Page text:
Living inside a movie

Standard guest blogger Don T. Careallthatmuch writes a ridiculous post suggesting that Pandora, the fictional planet that serves as a setting for the movie AVATAR is where people were meant to live.

Fun quote: “Isn’t this how we were meant to live, and might live again? Hunting the forest, leaping through the canopy, killing beasts, taming others, enacting meaningful rituals? It’s the same dream offered by Tolkien’s Middle-earth—to be peaceful, nature-bonded hobbits, quietly growing crops, smoking pipes, drinking ale and laughing. An alluring fantasy life to be sure. And one perhaps worth fighting for.”

Don left out “crapping in holes” but whatever. This reminds me of something I heard Spider Robinson say at the late, lamented NW Bookfest some years ago (I paraphrase from memory, of course). He said that he reads science fiction because he wants to read about societies of the future, advanced societies where he can imagine living. Fantasy readers, he assumed, were doing the same thing–which made them fools. The typical human in a pre-industrial Europe worked incredibly hard and was incredibly uncomfortable; he’d tried to live a self-sustaining farmer’s life, and it was a nightmare. Fantasy readers, he concluded, were idiots.

Never mind that many, many people do not read books because they’re daydreaming about living in the setting. Sure, I might imagine how cool it would be to fight like Aragorn, kicking monster ass and getting to be king at the end, but that doesn’t mean I’d walk through a portal marked “Middle Earth: Entrance Only.”

I think something that throws people about this is that these action movies are taking place in a wacky setting. If I read a crime novel, does that mean I want to have a knife fight with a junkie in an alley? Hell no. Do I want to drive an souped-up car across a post-apocalyptic Australian wasteland? No and no again.

I enjoy the hell out of those sorts of stories, though. I may imagine myself standing alone on a bridge as the goblin warriors rush at me, or piloting a spaceship through a firefight, or confronting a vampire in it’s lair, but that’s part of enjoying an adventure story.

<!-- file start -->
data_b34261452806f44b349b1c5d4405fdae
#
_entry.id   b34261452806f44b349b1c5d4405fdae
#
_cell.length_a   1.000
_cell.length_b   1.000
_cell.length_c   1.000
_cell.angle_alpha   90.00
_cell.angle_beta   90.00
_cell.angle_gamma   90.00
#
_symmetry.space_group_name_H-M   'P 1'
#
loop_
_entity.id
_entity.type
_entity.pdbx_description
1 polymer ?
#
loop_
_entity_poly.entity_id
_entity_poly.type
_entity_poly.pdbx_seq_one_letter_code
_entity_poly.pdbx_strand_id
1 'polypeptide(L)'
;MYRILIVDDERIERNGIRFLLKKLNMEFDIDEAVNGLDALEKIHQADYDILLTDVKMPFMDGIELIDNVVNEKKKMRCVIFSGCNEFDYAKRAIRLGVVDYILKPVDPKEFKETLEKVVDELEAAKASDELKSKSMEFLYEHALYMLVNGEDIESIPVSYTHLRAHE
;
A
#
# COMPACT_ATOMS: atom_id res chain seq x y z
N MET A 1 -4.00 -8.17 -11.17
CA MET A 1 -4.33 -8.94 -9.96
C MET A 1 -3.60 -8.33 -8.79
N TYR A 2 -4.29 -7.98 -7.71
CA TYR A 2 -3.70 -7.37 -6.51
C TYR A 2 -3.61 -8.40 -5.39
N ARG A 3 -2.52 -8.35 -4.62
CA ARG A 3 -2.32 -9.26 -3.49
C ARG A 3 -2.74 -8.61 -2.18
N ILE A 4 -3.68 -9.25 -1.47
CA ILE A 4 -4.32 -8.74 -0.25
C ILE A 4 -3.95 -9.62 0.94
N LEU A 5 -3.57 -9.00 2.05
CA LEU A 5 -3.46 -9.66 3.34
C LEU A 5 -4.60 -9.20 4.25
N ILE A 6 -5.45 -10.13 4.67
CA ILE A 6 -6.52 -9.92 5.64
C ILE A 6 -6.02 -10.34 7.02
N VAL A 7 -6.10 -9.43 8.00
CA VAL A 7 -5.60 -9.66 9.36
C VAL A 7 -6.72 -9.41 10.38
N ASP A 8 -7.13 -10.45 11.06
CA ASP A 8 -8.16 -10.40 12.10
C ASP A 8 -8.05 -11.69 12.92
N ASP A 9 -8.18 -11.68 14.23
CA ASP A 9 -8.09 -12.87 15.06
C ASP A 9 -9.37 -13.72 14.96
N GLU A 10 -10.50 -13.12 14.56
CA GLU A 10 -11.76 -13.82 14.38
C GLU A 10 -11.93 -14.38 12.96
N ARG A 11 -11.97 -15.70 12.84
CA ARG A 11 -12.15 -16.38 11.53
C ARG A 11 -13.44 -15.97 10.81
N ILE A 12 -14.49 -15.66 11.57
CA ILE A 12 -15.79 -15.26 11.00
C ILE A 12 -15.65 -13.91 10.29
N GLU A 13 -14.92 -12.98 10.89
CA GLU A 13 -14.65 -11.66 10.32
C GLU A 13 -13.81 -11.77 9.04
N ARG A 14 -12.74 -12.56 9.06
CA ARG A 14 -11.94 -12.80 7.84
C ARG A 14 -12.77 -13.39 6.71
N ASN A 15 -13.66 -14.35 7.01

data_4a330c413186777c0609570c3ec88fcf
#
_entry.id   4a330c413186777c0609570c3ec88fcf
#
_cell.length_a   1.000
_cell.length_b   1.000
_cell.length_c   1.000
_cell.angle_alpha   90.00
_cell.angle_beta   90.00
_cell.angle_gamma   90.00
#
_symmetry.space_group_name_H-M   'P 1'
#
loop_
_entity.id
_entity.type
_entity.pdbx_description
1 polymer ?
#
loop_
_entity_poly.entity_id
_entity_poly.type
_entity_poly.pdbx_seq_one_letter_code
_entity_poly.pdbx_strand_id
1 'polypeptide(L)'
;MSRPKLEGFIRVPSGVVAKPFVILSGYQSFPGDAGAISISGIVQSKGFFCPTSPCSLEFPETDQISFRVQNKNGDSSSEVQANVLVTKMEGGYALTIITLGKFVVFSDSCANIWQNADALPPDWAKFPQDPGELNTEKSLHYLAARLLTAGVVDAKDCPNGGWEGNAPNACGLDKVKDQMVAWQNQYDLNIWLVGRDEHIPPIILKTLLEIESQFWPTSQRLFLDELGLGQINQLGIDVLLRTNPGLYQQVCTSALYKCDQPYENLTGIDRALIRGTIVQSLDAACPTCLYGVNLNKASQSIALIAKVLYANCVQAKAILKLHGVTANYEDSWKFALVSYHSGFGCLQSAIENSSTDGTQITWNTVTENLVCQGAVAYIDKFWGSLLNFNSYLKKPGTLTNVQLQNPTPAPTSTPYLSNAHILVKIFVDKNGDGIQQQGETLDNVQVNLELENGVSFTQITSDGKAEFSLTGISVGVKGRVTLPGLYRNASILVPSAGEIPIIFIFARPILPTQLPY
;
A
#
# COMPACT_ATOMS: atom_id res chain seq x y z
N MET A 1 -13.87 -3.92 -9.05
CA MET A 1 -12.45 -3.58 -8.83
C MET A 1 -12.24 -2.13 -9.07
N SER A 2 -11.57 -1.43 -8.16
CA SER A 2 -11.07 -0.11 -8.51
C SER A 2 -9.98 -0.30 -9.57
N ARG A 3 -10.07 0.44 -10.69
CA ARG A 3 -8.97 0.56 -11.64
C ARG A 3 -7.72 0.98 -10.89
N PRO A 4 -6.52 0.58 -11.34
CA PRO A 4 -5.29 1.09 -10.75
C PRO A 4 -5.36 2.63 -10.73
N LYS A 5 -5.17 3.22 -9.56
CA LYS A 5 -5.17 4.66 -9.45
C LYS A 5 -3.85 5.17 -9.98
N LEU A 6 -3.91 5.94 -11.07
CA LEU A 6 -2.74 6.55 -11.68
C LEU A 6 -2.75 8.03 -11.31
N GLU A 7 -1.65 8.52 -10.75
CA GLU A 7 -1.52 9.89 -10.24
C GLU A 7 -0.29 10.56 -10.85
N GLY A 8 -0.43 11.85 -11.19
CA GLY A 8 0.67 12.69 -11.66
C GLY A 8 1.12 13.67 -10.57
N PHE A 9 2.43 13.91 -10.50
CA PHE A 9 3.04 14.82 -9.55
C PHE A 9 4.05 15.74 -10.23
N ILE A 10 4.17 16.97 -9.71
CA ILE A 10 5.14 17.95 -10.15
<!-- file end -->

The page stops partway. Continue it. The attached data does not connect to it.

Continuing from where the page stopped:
But to actually go there and do that? For real? Pass. And I think most sane people would agree.

At this point, let me tell you about a very good, very old friend of mine. At one point, he told me he was going to join the FBI. This was something of a surprise, because this was a guy who’d given up the chance to run his own martial arts school to pursue acting. He’d owned a bicycle repair business, repaired rental hardware for Lowe’s, produced documentaries and DVD extras, built movie sets, etc. But wear a suit and investigate people for the federal government? Where did that come from.

“The X-Files,” he said. Now, he knew it was a little ridiculous as he said it. He knew he couldn’t join the FBI to hunt aliens, but he’d enjoyed that show so damn much that he wanted to jump into it. (He cancelled his application midway through because he knew it was laughable, but still). There are scientists who were inspired by Star Trek, martial arts students who studied wu shu because of Jackie Chan, fencing students inspired by The Three Musketeers, kendo students inspired by Toshiro Mifune.

Yeah, there are people who love a story enough to try to make it part of their lives. But to give up everything and rush off to neverland? I look forward to Don’s future posts from the jungles of the Amazon. As for me, I’d consider it if it was an honest-to-god utopia and I could bring my wife and son. But probably not. I don’t hate my life that much, and I don’t want to crap in a hole.